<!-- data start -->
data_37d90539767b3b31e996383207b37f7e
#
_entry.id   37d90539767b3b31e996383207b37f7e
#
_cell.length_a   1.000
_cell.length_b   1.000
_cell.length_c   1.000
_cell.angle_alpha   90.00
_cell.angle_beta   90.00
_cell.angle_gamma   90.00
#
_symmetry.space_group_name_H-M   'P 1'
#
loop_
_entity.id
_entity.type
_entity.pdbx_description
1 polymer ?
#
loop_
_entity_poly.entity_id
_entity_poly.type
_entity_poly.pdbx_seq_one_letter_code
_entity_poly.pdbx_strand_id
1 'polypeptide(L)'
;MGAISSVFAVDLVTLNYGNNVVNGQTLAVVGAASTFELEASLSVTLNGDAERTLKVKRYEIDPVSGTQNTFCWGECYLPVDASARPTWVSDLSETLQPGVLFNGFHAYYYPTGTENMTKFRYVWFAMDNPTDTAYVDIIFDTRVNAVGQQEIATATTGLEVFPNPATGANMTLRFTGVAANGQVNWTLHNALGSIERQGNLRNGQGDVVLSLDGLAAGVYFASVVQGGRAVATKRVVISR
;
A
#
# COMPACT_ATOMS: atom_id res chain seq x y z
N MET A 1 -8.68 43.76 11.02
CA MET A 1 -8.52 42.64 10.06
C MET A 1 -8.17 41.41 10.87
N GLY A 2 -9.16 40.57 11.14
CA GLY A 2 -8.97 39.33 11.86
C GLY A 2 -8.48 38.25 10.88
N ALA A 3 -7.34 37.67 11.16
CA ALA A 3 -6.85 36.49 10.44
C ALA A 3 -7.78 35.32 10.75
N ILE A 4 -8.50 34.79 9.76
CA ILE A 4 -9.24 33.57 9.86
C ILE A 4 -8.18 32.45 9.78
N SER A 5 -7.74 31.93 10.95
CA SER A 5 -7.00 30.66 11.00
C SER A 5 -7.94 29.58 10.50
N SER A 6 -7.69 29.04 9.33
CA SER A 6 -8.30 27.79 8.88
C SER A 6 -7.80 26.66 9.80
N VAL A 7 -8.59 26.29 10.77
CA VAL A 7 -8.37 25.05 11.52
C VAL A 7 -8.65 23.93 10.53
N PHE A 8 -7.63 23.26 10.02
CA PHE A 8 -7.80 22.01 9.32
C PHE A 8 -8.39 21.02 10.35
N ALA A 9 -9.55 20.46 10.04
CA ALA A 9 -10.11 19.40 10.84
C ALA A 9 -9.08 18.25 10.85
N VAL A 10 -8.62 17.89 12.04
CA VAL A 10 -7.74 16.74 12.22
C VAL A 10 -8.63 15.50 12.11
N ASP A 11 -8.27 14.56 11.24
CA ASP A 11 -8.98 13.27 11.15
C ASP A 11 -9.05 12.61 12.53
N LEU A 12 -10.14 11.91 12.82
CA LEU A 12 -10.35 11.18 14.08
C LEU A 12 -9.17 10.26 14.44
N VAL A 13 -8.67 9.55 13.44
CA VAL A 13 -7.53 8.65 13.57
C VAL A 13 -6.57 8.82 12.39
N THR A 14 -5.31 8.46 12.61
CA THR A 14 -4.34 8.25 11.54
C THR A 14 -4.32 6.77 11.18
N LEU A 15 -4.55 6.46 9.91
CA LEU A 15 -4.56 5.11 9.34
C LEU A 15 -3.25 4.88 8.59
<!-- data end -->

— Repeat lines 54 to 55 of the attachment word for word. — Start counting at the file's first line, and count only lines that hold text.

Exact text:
C PHE A 8 -8.39 21.02 10.35
N ALA A 9 -9.55 20.46 10.04